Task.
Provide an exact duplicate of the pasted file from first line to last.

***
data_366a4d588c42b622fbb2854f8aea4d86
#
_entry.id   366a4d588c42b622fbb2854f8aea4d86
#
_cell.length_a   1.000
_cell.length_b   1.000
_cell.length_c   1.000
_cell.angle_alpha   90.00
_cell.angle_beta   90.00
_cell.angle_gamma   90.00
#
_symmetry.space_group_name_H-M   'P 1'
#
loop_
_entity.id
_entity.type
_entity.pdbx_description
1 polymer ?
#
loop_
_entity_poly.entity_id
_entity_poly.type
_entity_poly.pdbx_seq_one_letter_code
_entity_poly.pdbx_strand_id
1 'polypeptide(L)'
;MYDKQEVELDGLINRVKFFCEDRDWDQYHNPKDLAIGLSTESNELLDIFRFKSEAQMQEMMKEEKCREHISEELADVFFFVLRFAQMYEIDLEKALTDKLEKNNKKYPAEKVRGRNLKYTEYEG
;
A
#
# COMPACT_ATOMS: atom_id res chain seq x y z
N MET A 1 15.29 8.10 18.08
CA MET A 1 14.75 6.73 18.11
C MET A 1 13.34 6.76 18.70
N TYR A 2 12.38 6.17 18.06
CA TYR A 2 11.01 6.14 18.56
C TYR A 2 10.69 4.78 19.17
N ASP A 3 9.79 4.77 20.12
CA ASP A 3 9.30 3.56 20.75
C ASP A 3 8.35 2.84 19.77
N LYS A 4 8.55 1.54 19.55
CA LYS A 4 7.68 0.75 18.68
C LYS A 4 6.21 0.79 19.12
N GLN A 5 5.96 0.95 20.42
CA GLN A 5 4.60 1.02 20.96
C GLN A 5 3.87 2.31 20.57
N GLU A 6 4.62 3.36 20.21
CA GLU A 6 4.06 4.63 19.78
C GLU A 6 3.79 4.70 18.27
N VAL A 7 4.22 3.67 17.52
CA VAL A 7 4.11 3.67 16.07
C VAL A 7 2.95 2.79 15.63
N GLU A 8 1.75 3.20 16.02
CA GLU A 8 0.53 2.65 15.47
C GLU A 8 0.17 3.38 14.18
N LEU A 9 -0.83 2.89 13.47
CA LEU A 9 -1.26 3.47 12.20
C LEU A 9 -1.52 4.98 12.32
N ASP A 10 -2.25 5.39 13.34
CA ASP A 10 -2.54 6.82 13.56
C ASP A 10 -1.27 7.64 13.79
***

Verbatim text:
data_366a4d588c42b622fbb2854f8aea4d86
#
_entry.id   366a4d588c42b622fbb2854f8aea4d86
#
_cell.length_a   1.000
_cell.length_b   1.000
_cell.length_c   1.000
_cell.angle_alpha   90.00
_cell.angle_beta   90.00
_cell.angle_gamma   90.00
#
_symmetry.space_group_name_H-M   'P 1'
#
loop_
_entity.id
_entity.type
_entity.pdbx_description
1 polymer ?
#
loop_
_entity_poly.entity_id
_entity_poly.type
_entity_poly.pdbx_seq_one_letter_code
_entity_poly.pdbx_strand_id
1 'polypeptide(L)'
;MYDKQEVELDGLINRVKFFCEDRDWDQYHNPKDLAIGLSTESNELLDIFRFKSEAQMQEMMKEEKCREHISEELADVFFFVLRFAQMYEIDLEKALTDKLEKNNKKYPAEKVRGRNLKYTEYEG
;
A
#
# COMPACT_ATOMS: atom_id res chain seq x y z
N MET A 1 15.29 8.10 18.08
CA MET A 1 14.75 6.73 18.11
C MET A 1 13.34 6.76 18.70
N TYR A 2 12.38 6.17 18.06
CA TYR A 2 11.01 6.14 18.56
C TYR A 2 10.69 4.78 19.17
N ASP A 3 9.79 4.77 20.12
CA ASP A 3 9.30 3.56 20.75
C ASP A 3 8.35 2.84 19.77
N LYS A 4 8.55 1.54 19.55
CA LYS A 4 7.68 0.75 18.68
C LYS A 4 6.21 0.79 19.12
N GLN A 5 5.96 0.95 20.42
CA GLN A 5 4.60 1.02 20.96
C GLN A 5 3.87 2.31 20.57
N GLU A 6 4.62 3.36 20.21
CA GLU A 6 4.06 4.63 19.78
C GLU A 6 3.79 4.70 18.27
N VAL A 7 4.22 3.67 17.52
CA VAL A 7 4.11 3.67 16.07
C VAL A 7 2.95 2.79 15.63
N GLU A 8 1.75 3.20 16.02
CA GLU A 8 0.53 2.65 15.47
C GLU A 8 0.17 3.38 14.18
N LEU A 9 -0.83 2.89 13.47
CA LEU A 9 -1.26 3.47 12.20
C LEU A 9 -1.52 4.98 12.32
N ASP A 10 -2.25 5.39 13.34
CA ASP A 10 -2.54 6.82 13.56
C ASP A 10 -1.27 7.64 13.79